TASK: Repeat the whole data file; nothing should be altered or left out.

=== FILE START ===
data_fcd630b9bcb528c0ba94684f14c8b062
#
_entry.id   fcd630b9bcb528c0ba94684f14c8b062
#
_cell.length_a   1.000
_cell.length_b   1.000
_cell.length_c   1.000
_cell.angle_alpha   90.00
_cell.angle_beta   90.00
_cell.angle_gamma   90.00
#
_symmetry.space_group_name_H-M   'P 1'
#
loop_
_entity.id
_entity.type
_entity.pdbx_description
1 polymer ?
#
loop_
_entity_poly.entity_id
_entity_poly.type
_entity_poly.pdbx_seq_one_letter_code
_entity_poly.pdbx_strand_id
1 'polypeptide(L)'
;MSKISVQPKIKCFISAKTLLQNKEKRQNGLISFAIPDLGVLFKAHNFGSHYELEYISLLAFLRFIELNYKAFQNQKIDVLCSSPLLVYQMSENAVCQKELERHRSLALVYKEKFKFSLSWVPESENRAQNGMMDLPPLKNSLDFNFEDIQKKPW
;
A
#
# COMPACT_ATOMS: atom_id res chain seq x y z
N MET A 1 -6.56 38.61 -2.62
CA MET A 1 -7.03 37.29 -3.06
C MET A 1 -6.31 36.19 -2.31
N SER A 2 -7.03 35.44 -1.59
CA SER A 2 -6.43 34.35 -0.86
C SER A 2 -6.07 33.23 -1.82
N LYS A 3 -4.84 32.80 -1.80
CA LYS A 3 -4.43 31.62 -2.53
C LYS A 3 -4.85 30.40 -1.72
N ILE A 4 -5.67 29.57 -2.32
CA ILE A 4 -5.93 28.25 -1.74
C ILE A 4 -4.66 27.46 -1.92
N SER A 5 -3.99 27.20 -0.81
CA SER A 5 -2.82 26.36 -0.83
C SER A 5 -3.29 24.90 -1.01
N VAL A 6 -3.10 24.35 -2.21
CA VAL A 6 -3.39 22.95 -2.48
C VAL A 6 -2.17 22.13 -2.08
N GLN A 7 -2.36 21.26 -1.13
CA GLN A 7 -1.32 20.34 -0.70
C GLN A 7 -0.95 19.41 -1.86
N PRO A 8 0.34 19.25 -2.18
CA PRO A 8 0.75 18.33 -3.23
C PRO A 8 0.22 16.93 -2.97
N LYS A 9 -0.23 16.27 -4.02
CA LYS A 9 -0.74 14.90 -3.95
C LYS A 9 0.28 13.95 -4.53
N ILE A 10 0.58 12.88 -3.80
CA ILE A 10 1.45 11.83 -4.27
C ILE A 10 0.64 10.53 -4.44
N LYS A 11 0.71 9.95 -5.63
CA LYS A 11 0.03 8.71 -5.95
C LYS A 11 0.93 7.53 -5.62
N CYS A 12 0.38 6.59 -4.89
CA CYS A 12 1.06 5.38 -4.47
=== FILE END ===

data_fcd630b9bcb528c0ba94684f14c8b062
#
_entry.id   fcd630b9bcb528c0ba94684f14c8b062
#
_cell.length_a   1.000
_cell.length_b   1.000
_cell.length_c   1.000
_cell.angle_alpha   90.00
_cell.angle_beta   90.00
_cell.angle_gamma   90.00
#
_symmetry.space_group_name_H-M   'P 1'
#
loop_
_entity.id
_entity.type
_entity.pdbx_description
1 polymer ?
#
loop_
_entity_poly.entity_id
_entity_poly.type
_entity_poly.pdbx_seq_one_letter_code
_entity_poly.pdbx_strand_id
1 'polypeptide(L)'
;MSKISVQPKIKCFISAKTLLQNKEKRQNGLISFAIPDLGVLFKAHNFGSHYELEYISLLAFLRFIELNYKAFQNQKIDVLCSSPLLVYQMSENAVCQKELERHRSLALVYKEKFKFSLSWVPESENRAQNGMMDLPPLKNSLDFNFEDIQKKPW
;
A
#
# COMPACT_ATOMS: atom_id res chain seq x y z
N MET A 1 -6.56 38.61 -2.62
CA MET A 1 -7.03 37.29 -3.06
C MET A 1 -6.31 36.19 -2.31
N SER A 2 -7.03 35.44 -1.59
CA SER A 2 -6.43 34.35 -0.86
C SER A 2 -6.07 33.23 -1.82
N LYS A 3 -4.84 32.80 -1.80
CA LYS A 3 -4.43 31.62 -2.53
C LYS A 3 -4.85 30.40 -1.72
N ILE A 4 -5.67 29.57 -2.32
CA ILE A 4 -5.93 28.25 -1.74
C ILE A 4 -4.66 27.46 -1.92
N SER A 5 -3.99 27.20 -0.81
CA SER A 5 -2.82 26.36 -0.83
C SER A 5 -3.29 24.90 -1.01
N VAL A 6 -3.10 24.35 -2.21
CA VAL A 6 -3.39 22.95 -2.48
C VAL A 6 -2.17 22.13 -2.08
N GLN A 7 -2.36 21.26 -1.13
CA GLN A 7 -1.32 20.34 -0.70
C GLN A 7 -0.95 19.41 -1.86
N PRO A 8 0.34 19.25 -2.18
CA PRO A 8 0.75 18.33 -3.23
C PRO A 8 0.22 16.93 -2.97
N LYS A 9 -0.23 16.27 -4.02
CA LYS A 9 -0.74 14.90 -3.95
C LYS A 9 0.28 13.95 -4.53
N ILE A 10 0.58 12.88 -3.80
CA ILE A 10 1.45 11.83 -4.27
C ILE A 10 0.64 10.53 -4.44
N LYS A 11 0.71 9.95 -5.63
CA LYS A 11 0.03 8.71 -5.95
C LYS A 11 0.93 7.53 -5.62
N CYS A 12 0.38 6.59 -4.89
CA CYS A 12 1.06 5.38 -4.47